SAML Front-Channel Logout¶
SAML logout enables a user to log out of an application and simulatenously log out of other connected applications without having to explicitly log out of them one by one. The SAML 2.0 protocol has two approaches for single logout.
- Synchronous binding (back-channel)
- Asynchronous binding (front-channel)
The main difference between back-channel logout and front-channel logout is that the front-channel method uses web browser redirections and user sessions to handle the logout, but the back-channel method is handled via server-to-server communication, and the need for browser redirections is eliminated. When using the back-channel protocol, you can rely on mutually authenticated TLS (Transport Layer Security) for end-to-end security since the communication is point-to-point.
The SAML 2.0 specification specifies three types of asynchronous (front-channel) bindings to send a request to the identity provider through the user agent.
HTTP Redirect binding: This method transfers data using HTTP redirects and query parameters. The logout request is signed and the signature is sent as a query parameter.
HTTP POST binding: This method transfers data using HTTP POST forms. The logout request is signed and the signature is embedded in the SAML request body.
Artifact binding: Generally, SAML authentication requests and assertion data are sent through the browser using POST or HTTP Redirect binding. To avoid exposing the entire message to the browser this way, use artifact binding instead.
Front-channel logout has two different use cases:
SP-initiated logout: Logout initiated by the service provider application.
IdP-initiated logout: Logout initiated by the identity provider.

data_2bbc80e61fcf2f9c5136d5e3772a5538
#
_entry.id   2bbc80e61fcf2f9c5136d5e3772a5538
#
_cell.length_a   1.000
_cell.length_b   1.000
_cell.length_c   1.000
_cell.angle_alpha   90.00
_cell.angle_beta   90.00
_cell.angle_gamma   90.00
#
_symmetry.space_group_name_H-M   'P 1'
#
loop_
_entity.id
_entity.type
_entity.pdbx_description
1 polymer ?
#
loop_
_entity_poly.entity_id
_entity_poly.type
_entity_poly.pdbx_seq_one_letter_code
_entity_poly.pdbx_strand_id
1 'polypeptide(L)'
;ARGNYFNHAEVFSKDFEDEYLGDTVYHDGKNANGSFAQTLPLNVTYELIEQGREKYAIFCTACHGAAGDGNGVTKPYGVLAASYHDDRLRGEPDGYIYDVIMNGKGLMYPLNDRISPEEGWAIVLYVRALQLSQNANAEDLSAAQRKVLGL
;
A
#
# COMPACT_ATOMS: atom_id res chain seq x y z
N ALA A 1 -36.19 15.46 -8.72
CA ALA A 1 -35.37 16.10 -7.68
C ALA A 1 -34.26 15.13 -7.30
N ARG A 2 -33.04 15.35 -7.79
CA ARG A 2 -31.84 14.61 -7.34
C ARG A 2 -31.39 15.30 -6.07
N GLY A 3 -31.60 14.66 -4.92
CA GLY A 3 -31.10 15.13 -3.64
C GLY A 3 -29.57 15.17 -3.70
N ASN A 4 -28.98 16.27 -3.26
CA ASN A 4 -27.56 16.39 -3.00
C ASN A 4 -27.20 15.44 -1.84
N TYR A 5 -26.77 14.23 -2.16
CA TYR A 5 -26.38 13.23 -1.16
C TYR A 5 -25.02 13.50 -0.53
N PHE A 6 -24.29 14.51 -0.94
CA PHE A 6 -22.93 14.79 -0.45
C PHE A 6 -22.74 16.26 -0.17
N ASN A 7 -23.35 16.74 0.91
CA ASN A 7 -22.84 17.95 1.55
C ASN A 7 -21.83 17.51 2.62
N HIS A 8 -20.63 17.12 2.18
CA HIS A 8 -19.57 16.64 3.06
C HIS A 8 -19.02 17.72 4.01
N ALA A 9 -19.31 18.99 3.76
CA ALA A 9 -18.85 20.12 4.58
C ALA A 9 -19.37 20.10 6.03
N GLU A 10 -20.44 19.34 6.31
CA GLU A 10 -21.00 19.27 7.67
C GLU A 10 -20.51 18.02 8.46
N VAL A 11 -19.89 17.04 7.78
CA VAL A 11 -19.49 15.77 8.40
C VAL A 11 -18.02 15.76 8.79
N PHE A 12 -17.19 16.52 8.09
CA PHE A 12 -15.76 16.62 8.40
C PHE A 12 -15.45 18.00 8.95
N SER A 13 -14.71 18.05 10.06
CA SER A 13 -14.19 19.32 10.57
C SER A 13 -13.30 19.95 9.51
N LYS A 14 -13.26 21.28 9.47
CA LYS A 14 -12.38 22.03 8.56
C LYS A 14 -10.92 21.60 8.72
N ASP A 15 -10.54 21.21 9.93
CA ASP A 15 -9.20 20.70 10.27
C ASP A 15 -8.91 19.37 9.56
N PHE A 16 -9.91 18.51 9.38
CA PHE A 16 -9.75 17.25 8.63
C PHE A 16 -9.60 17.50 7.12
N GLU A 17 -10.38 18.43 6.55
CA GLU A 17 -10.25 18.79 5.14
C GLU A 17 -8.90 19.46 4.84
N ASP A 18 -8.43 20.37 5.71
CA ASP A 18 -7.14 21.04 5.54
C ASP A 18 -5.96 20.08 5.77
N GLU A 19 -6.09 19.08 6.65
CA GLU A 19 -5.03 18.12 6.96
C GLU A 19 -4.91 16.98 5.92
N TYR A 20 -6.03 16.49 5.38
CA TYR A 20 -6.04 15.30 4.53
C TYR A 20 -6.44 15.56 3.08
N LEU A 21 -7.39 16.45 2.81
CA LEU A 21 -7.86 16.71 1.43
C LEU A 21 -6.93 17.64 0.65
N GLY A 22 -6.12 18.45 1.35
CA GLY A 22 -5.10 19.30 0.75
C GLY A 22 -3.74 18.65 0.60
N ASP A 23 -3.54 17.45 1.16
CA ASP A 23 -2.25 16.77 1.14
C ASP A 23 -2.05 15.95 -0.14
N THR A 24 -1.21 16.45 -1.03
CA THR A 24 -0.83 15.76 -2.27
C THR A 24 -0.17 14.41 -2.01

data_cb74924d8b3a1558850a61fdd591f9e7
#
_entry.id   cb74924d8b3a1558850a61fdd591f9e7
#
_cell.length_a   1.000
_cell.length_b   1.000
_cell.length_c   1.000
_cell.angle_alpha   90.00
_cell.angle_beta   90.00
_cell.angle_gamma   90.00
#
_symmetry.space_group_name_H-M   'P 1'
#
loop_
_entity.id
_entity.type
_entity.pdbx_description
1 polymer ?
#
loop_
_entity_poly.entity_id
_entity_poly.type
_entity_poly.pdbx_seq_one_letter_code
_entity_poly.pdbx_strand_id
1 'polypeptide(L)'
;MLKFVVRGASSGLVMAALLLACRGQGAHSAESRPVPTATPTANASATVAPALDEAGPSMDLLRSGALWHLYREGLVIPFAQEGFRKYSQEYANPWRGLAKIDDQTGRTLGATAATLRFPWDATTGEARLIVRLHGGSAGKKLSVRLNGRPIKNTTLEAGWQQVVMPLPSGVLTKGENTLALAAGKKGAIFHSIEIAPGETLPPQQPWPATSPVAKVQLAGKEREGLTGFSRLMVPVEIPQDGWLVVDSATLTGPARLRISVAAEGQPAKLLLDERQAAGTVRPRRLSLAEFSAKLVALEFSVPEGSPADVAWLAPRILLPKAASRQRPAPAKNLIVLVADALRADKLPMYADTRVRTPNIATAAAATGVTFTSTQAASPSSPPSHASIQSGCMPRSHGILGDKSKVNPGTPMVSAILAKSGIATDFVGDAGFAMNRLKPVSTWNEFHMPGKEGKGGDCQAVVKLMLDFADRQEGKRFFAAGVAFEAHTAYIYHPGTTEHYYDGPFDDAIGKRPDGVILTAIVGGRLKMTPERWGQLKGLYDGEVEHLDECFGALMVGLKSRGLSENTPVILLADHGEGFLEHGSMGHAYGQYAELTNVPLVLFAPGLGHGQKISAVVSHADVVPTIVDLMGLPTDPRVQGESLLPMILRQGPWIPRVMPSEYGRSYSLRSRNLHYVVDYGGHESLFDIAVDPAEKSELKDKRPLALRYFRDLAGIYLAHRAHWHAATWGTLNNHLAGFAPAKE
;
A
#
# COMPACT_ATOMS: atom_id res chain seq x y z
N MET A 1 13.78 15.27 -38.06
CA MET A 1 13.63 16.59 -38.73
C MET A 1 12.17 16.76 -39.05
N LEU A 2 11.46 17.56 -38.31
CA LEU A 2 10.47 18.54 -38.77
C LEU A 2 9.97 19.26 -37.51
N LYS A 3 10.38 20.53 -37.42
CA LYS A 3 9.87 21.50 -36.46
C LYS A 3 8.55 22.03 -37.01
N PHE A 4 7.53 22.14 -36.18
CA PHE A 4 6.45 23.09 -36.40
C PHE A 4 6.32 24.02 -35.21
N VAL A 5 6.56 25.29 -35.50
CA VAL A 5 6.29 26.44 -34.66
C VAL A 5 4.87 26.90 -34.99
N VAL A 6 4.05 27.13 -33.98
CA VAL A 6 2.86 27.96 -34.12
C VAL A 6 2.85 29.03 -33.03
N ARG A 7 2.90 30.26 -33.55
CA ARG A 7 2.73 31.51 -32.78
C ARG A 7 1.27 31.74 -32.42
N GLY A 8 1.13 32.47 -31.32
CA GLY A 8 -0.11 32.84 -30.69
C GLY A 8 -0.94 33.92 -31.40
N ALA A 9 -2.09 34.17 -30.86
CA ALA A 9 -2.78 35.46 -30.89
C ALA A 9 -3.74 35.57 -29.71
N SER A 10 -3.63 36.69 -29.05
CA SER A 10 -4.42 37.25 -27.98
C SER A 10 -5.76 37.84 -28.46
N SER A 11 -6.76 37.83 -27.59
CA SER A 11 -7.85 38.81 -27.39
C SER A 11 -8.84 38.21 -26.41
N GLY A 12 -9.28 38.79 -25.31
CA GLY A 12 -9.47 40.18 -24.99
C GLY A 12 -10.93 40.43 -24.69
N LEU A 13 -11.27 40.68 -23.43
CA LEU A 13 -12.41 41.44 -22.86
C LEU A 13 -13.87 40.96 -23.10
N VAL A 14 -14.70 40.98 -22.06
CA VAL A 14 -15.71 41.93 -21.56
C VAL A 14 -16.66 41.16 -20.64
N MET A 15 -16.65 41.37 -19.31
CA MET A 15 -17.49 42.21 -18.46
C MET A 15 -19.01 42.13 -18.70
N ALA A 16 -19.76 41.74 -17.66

The following diagram illustrates the flow for SP-initiated logout.
The session participant initiates a single logout request and terminates the principal's session(s) by sending a
<LogoutRequest>message through the user agent to the identity provider from whom it received the corresponding authentication assertion.
Determines session participants
The identity provider uses the contents of the
<LogoutRequest>message to determine the session(s) being terminated. If there are no other session participants, the profile proceeds with step 5. Else, steps 3 and 4 are repeated for each session participant identified.
<LogoutRequest>to other session participants
The identity provider issues a
<LogoutRequest>message through the user agent to another session participant or a session authority related to one or more of the session(s) being terminated.
Terminate principal's session and return
The session participant or session authority terminates the principal's session(s) as directed by the request (if possible) and returns a
<LogoutResponse>to the identity provider through the user agent.
<LogoutResponse>to originating session participant
The identity provider issues a
<LogoutResponse>message to the original requesting session participant through the user agent.
In steps 1,3,4, and 5 either HTTP Redirect, HTTP POST, or HTTP Artifact binding can be used to transfer the message to the identity provider through the user agent.
In an IdP-initiated logout scenario, the identity provider (acting as session authority) initiates this profile at step 2 and issues a
<LogoutRequest> message to all session participants. Step 5 is skipped in this scenario.